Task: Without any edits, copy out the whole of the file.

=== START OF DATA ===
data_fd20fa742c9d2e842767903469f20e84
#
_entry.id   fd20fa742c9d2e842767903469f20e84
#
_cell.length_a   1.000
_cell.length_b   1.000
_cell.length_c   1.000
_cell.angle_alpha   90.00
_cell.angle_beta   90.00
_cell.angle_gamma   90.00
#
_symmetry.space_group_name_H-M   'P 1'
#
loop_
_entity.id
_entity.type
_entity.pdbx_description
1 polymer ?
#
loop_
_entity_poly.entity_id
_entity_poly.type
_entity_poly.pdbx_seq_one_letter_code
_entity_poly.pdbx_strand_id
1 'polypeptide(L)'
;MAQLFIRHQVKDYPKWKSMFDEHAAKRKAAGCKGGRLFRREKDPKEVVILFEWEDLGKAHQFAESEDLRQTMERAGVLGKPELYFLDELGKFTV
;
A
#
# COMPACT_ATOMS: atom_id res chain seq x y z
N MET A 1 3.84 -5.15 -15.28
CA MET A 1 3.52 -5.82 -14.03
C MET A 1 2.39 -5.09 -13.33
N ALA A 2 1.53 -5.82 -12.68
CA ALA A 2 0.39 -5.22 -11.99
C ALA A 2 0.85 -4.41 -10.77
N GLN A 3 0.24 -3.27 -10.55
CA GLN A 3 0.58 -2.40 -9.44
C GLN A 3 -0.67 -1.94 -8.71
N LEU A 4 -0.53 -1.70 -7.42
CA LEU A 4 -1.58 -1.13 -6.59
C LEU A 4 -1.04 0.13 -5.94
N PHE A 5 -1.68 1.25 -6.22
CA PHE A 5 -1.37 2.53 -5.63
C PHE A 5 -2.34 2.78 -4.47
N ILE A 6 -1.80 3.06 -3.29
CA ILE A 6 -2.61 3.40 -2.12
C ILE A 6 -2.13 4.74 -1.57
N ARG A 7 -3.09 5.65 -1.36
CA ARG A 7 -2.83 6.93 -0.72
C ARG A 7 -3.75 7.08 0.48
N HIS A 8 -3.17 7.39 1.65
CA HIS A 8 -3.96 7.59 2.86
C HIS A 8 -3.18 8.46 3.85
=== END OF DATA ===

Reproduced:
data_fd20fa742c9d2e842767903469f20e84
#
_entry.id   fd20fa742c9d2e842767903469f20e84
#
_cell.length_a   1.000
_cell.length_b   1.000
_cell.length_c   1.000
_cell.angle_alpha   90.00
_cell.angle_beta   90.00
_cell.angle_gamma   90.00
#
_symmetry.space_group_name_H-M   'P 1'
#
loop_
_entity.id
_entity.type
_entity.pdbx_description
1 polymer ?
#
loop_
_entity_poly.entity_id
_entity_poly.type
_entity_poly.pdbx_seq_one_letter_code
_entity_poly.pdbx_strand_id
1 'polypeptide(L)'
;MAQLFIRHQVKDYPKWKSMFDEHAAKRKAAGCKGGRLFRREKDPKEVVILFEWEDLGKAHQFAESEDLRQTMERAGVLGKPELYFLDELGKFTV
;
A
#
# COMPACT_ATOMS: atom_id res chain seq x y z
N MET A 1 3.84 -5.15 -15.28
CA MET A 1 3.52 -5.82 -14.03
C MET A 1 2.39 -5.09 -13.33
N ALA A 2 1.53 -5.82 -12.68
CA ALA A 2 0.39 -5.22 -11.99
C ALA A 2 0.85 -4.41 -10.77
N GLN A 3 0.24 -3.27 -10.55
CA GLN A 3 0.58 -2.40 -9.44
C GLN A 3 -0.67 -1.94 -8.71
N LEU A 4 -0.53 -1.70 -7.42
CA LEU A 4 -1.58 -1.13 -6.59
C LEU A 4 -1.04 0.13 -5.94
N PHE A 5 -1.68 1.25 -6.22
CA PHE A 5 -1.37 2.53 -5.63
C PHE A 5 -2.34 2.78 -4.47
N ILE A 6 -1.80 3.06 -3.29
CA ILE A 6 -2.61 3.40 -2.12
C ILE A 6 -2.13 4.74 -1.57
N ARG A 7 -3.09 5.65 -1.36
CA ARG A 7 -2.83 6.93 -0.72
C ARG A 7 -3.75 7.08 0.48
N HIS A 8 -3.17 7.39 1.65
CA HIS A 8 -3.96 7.59 2.86
C HIS A 8 -3.18 8.46 3.85